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Transgender student reveals she was rejected from every sorority at University of Alabama

She says she is disappointed because she ‘wanted to be a part of a sisterhood’

Chelsea Ritschel
New York
Wednesday 17 August 2022 19:19 BST
Related: How Does Bama Rush Take Over On TikTok?

A transgender college student has received an outpouring of support after she revealed that she was rejected from every sorority she attempted to join during the student recruitment process at the University of Alabama.

Over the last two years, incoming freshmen at the University of Alabama have taken to social media platforms such as TikTok and Instagram to document their attempts to join Greek life at the university, with the process known as Alabama Rush Week or Bama Rush. As of Wednesday, the hashtag #BamaRush has accumulated more than 1.6bn views on TikTok.

During the sorority rush period, students interested in joining one of the nearly 20 sorority chapters on the campus often document their outfits of the day, or share other tidbits of information about the recruitment process, with the videos often going viral. The popularity of the social media phenomenon has even sparked the creation of a new HBO and Vice documentary, which Variety confirmed is in the process of being filmed at the Tuscaloosa, Alabama university.

This year, Grant Sikes was one such student, with the TikToker going viral shortly after sharing her first OOTD (outfit of the day) for Bama Rush in a video shared to the platform earlier this month.

However, after a week of documenting her outfits in viral videos, and sharing updates about the process, Sikes revealed on Instagram this week that she was not extended an offer to join any of the sororities on campus.

In the lengthy post, Sikes began by thanking her friends, family and “everyone who has come along this journey with me,” before informing her followers that she’d had “the best time”.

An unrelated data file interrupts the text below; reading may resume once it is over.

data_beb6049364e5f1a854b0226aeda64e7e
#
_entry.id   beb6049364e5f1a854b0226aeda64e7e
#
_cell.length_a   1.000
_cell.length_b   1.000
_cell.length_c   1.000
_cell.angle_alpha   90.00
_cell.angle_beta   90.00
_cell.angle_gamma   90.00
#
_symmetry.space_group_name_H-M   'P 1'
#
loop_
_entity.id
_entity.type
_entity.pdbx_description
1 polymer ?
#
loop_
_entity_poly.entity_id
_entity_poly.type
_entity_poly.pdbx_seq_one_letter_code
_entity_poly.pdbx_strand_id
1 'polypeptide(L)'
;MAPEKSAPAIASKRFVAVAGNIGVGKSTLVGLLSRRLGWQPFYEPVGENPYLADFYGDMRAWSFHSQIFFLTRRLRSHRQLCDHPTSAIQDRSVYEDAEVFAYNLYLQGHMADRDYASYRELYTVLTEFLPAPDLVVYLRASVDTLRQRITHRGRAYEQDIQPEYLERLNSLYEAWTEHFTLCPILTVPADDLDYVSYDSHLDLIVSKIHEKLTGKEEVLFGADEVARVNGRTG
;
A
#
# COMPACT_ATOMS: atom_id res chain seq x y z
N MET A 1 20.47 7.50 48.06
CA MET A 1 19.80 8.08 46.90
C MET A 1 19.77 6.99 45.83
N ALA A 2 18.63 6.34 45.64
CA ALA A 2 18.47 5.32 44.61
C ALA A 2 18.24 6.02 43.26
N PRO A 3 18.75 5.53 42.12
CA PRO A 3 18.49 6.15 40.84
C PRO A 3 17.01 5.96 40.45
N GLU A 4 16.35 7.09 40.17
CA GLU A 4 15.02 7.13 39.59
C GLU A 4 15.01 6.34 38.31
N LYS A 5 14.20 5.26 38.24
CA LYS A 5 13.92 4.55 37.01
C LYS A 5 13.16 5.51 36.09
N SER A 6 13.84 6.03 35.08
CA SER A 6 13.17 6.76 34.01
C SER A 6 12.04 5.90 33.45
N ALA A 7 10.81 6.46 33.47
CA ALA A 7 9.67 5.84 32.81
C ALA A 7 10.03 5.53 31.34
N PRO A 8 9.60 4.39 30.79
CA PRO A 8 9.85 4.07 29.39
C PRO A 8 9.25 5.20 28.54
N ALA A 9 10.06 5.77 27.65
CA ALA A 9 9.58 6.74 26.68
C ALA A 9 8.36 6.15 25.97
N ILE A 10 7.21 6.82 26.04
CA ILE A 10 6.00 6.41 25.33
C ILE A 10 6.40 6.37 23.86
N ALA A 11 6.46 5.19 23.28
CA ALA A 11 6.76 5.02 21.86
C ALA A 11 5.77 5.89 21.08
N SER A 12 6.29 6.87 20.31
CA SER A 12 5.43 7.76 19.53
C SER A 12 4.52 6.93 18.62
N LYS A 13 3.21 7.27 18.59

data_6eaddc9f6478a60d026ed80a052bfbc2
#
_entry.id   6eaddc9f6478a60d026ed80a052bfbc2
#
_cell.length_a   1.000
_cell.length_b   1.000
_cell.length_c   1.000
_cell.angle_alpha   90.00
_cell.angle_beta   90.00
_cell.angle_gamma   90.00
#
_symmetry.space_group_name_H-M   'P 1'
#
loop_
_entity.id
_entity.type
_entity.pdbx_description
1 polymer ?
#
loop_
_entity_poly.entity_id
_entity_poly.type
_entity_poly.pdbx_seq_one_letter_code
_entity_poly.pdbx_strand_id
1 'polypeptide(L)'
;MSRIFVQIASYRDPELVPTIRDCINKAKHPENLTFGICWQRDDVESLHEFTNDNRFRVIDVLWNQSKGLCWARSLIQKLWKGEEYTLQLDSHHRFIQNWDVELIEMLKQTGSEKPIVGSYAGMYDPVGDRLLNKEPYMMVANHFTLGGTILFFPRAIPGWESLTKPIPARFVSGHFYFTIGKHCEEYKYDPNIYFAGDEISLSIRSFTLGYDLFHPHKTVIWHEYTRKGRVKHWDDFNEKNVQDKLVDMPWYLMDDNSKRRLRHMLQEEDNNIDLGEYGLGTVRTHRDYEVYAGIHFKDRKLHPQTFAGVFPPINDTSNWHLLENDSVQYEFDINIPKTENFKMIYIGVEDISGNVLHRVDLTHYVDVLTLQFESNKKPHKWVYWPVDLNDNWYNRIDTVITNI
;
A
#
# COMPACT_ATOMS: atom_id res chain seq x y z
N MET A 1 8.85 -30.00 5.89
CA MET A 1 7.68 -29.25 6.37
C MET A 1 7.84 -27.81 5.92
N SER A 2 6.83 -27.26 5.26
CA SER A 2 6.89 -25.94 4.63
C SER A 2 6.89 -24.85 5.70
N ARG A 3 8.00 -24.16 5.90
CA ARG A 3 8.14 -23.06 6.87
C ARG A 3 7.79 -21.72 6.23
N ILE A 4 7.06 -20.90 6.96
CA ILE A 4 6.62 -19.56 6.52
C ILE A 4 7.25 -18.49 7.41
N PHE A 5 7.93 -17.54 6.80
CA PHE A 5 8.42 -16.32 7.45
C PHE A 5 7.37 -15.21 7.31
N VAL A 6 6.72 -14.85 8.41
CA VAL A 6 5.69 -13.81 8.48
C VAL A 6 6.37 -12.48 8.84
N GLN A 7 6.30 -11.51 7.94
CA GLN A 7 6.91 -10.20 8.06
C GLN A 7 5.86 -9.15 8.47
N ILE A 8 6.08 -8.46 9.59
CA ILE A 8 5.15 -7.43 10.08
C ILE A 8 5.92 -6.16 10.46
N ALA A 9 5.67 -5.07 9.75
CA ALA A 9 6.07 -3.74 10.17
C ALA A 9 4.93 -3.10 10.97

“Unfortunately, this chapter is closed. This recruitment journey is over for me. Being dropped from my last house this morning during primary recruitment at the University of Alabama doesn’t come as a surprise considering out of the almost 20 chapters, I was dropped by every single one except two before day one,” Sikes wrote, while noting that the two sororities were Gamma Phi Beta and Kappa Alpha Theta.

In the post, Sikes then said that she is hopeful for a future where “everyone is welcomed for just being themselves, everywhere” before urging those struggling through a hard time to remember that “life is too short to ponder on the things lost”.

“Choose happiness and always look for the positive things throughout life. Move on. See the good. See the bad. Hope for the best. Brave the worst,” she continued.

Sikes concluded the post revealing that, despite not being invited to join a sorority on campus, many “amazing opportunities” still came her way throughout the process.

“Looking back on this past week, SO many amazing opportunities have come my way. In my initial application papers, I paid tribute to my grandma who passed away this year with Alzheimer’s. I know that she is so proud,” she wrote. “Nana, this is just the beginning.”